11. I wouldn't go so far as to dub that aspect of the episode as implying slavery - it's more a revelation of the (incredibly) contrived nature of the episode's main plot and the episode itself is far too fluffy to indicate any significant level of grounding to reality (I get what you're indicating, but the episode never really compares the convoluted mechanics of the Dragon Code to slavery, nor does the world it depicts contain sufficient grounding (this is a universe where a tower of literal boulders is treated as a frustrating inconvenience as opposed to a hazard to life and limb as one would interpret it in the real world) to support this kind of implication subjectively, although it's understandable why some may interpret it as such). It's not a benefit of SaYS in question, but I believe it speaks more to the rancid plotting of the narrative than any deeper or more disturbing accidental implications.
  12. Could you elaborate on how the episode contains them? I'm honestly sorry, but, in conclusion, while I respect your views on this installment and agree to disagree with them, I simply find this episode kind of irritating as opposed to amusing.
  13. In regards to Spike's characterization it is, yet the majority of the mane six (with the exception of Twilight in specific scenes) were actually largely on-point, which creates a weird dichotomy where Spike himself is by far the most egregious aspect of his own focal episode. If one can neglect the major elephant in the room (and, admittedly, this is far from a simple feat), the chemistry between the M6 in the episode is entertaining in a way this episode is subjectively not - I'll take the gags surrounding Dash's fanfiction and the reactions to the rock tower over overly blunt and repetitious scenes of Twilight freaking out any day.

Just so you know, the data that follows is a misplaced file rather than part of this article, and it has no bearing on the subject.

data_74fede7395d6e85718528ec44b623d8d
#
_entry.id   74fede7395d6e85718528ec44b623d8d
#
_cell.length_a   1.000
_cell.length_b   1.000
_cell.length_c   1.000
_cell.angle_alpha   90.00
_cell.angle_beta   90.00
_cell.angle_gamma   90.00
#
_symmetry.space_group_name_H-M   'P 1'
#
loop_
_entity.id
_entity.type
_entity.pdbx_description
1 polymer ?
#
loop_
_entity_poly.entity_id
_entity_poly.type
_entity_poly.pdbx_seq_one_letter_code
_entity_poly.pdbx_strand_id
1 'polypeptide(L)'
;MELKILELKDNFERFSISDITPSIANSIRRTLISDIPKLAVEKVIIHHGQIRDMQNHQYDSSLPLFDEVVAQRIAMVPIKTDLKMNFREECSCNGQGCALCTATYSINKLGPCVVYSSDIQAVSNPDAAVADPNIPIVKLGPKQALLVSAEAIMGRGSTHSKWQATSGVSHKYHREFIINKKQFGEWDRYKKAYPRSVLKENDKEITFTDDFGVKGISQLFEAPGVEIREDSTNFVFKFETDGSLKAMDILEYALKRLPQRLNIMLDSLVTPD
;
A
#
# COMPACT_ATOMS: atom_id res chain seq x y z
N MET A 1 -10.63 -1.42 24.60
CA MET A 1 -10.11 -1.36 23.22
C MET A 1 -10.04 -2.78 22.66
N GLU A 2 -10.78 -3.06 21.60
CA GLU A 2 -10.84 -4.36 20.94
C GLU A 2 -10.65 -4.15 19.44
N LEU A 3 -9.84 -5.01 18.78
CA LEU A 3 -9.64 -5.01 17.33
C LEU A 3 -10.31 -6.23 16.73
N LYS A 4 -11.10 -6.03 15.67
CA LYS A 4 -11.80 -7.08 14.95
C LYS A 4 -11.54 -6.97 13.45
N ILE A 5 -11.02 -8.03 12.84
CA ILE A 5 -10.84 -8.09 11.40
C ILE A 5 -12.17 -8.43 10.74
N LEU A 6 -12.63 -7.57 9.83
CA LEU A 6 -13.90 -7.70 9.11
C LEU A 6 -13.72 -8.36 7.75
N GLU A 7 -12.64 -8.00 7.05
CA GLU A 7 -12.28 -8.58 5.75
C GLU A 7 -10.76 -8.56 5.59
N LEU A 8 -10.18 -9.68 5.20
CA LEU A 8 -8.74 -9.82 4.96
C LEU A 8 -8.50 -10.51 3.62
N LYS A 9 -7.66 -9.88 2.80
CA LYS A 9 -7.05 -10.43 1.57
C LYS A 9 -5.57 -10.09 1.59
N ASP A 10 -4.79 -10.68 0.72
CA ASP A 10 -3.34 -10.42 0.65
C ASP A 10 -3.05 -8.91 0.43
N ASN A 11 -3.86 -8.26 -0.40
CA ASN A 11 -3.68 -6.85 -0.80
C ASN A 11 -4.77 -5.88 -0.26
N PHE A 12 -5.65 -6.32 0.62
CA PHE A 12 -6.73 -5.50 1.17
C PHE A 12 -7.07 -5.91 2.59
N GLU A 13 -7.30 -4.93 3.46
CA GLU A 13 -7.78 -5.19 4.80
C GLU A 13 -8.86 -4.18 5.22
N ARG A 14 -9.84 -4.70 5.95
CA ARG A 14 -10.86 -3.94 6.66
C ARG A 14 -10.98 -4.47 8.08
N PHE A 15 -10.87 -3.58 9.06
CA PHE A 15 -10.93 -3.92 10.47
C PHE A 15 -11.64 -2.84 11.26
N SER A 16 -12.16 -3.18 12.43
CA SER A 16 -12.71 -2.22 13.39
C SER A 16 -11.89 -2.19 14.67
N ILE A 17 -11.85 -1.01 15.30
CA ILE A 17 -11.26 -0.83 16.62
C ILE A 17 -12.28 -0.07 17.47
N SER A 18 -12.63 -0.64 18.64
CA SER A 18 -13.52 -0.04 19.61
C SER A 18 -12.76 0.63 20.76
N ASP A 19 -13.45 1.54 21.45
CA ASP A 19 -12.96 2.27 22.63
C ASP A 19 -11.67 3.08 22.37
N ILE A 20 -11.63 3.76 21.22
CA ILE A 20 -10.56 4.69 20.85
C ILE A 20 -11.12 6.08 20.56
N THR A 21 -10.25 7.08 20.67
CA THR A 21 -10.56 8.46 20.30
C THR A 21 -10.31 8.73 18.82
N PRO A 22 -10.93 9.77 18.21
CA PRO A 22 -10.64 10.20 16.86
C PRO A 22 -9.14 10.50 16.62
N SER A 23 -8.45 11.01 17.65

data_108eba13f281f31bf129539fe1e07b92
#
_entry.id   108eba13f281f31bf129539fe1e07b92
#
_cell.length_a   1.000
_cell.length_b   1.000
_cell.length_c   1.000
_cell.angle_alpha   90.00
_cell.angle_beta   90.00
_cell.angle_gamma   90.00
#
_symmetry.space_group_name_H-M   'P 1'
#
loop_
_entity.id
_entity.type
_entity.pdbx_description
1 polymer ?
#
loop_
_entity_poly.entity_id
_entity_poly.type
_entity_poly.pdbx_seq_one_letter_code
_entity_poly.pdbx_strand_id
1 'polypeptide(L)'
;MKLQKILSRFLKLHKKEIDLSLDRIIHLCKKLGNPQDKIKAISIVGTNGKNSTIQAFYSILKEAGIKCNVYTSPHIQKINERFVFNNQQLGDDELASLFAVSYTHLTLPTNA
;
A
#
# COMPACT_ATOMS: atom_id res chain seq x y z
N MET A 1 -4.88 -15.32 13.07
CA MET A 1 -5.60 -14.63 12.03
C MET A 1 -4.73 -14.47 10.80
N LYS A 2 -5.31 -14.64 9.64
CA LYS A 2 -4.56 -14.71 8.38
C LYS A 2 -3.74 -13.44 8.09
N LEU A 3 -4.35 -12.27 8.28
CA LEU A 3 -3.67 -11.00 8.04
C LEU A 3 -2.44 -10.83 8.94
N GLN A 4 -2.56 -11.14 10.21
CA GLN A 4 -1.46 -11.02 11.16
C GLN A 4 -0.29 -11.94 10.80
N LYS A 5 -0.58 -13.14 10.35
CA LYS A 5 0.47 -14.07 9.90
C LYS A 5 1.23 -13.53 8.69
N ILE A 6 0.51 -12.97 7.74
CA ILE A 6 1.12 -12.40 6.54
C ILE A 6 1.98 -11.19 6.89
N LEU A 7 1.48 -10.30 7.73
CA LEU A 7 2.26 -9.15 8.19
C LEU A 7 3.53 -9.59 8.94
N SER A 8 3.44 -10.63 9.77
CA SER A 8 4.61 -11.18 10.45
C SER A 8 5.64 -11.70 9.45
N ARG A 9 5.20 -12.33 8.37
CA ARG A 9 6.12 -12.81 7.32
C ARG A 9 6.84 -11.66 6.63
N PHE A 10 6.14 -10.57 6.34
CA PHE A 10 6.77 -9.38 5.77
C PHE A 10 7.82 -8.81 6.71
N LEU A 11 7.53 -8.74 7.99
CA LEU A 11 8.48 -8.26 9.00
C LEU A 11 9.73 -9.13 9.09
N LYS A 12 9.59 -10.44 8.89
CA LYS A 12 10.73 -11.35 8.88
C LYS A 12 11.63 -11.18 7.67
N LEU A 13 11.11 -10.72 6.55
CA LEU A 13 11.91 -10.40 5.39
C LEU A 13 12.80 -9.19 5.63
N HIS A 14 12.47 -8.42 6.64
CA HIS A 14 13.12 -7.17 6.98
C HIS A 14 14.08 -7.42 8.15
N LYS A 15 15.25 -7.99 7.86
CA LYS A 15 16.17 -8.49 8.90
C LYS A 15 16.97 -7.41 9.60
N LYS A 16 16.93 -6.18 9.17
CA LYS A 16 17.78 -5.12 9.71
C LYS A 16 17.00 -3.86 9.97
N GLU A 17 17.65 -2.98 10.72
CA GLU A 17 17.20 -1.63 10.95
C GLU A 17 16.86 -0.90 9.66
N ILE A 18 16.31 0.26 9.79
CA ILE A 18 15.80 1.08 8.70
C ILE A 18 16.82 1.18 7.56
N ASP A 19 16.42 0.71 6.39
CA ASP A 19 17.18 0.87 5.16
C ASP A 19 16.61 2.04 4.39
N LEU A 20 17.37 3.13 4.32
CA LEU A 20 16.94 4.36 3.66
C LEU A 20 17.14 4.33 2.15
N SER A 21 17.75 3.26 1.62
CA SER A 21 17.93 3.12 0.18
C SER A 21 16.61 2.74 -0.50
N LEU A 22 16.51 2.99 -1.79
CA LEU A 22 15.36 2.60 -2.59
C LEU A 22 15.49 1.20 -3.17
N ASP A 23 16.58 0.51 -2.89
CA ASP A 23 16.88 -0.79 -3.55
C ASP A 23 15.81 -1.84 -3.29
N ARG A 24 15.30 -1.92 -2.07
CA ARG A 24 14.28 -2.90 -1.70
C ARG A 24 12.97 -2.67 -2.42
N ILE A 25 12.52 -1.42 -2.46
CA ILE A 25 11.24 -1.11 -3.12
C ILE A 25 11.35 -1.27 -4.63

14. As I initially meant, I typically don't mind 'candy episodes' provided that the aspects they do fall back on are entertaining/enjoyable to me, which this episode essentially flopped at (due to its seeming refusal to employ joke types beyond the generic dry comebacks, zany meme faces and huge emotional takes which Haber seems to favor so heavily) whilst additionally portraying Twilight and Pinkie as over-the-top and overly shallow interpretations of themselves as a result (which, again, I would forgive more if the episode's humor were more effective subjectively - I was drawn to FiM initially due to the charming and sly nature of its comedy compared to its contemporaries, whilst this episode's gags and tone are exaggerated and blunt to the extent of evoking an awkward teen sitcom as opposed to the 'candy episodes' (Party of One , Swarm of the Century, It's About Time, Make New Friends but Keep Discord, Slice of Life, even unintentionally Spike at Your Service) of old, particularly as said episodes also frame their characters with more respect than this outing intended to).
  15. This episode was... not good. I wouldn't declare it genuinely awful, but the plot was relatively lightly played in favor of comedy, which simply didn't work for me (I can only tolerate Twilight loudly freaking out and bucketloads of awkwardly integrated and bluntly played meme faces (which are meant to be hilarious because... they're generically weird, I guess?) for so many minutes before either begins to wear me down), whilst the episode's conflict (when focus actually was exerted onto it) was resultantly trapped within the confines of the episode's exaggeratedly jokey tone to the extent where both Twilight and Pinkie came off as one-note (Twilight was basically reduced to huge emotional takes and Pinkie was largely a goofy sitcom-esque 'annoying/oblivious friend' when she was initially conceived as a kind of subversion to this archetype) in a manner which felt disparaging to their characters as opposed to funny or respectful. I suspect I could forgive this type of episode more if it bore more entertainment value for me (and, to be fair, the episode at least consistently recognizes the goofiness of its own narrative and conflicts, which I can respect and appreciate on some level), but I prefer less sitcom-ish humor than the material on displayed here.